Marsh Conehead (Neoconocephalus palustris)

Song of a Marsh Conehead (scroll down for explanation and additional recordings!).

Marsh ConeheadAn averaged sized conehead of freshwater marshes is the Marsh Conehead. They are fond of cattails and other tall emergent marsh vegetation where they perch to sing and feed at night. They can be found in two color forms. The green forms are brightly colored and once spotted, are easy to see resting on the stems of the darker green vegetation typically above calf-deep water. Brown forms can also be found, but seem to be in the minority. They are very sensitive to being illuminated by a flashlight or headlamp and will fall silent easily.

Range Map for Marsh Conehead.Marsh Coneheads can be found from northern New Jersey and northern Ohio, south to the Gulf Coast of Louisiana and Florida. They are absent from the higher elevations of Western Maryland, West Virginia, most of Pennsylvania and eastern Ohio.

Song: The song of the Marsh Conehead is comparatively quiet for a conehead, with peak energy at 13kHz. The long, smooth, buzzy songs are heard at night and end abruptly, beginning with a short fade-in. The songs can be hard to hear over the din of other singing insects at the freshwater wetlands this species calls home. Carefully walking toward a singer, keeping your light off to the side, is the best way to see one of these handsome coneheads singing.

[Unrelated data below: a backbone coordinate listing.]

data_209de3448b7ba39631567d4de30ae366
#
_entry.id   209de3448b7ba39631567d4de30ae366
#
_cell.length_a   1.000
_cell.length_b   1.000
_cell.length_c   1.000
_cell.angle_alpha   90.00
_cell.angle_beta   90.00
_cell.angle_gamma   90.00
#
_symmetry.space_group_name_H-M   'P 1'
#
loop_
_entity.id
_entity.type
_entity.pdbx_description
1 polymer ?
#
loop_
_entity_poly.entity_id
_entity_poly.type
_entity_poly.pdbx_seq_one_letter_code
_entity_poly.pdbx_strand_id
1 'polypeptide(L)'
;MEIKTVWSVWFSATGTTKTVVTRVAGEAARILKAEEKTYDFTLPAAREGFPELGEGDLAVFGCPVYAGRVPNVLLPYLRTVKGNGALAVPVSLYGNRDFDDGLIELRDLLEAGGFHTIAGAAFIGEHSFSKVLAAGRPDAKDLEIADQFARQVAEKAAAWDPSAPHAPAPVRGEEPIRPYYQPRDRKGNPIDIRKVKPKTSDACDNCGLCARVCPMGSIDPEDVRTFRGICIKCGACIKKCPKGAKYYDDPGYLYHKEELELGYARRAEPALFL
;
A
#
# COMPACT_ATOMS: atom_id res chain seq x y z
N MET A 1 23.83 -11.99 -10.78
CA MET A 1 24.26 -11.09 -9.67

Sonagram of Marsh Conehead showing individual syllables.

Sonagram of Marsh Conehead showing individual syllables.



Marsh Conehead

Marsh Conehead

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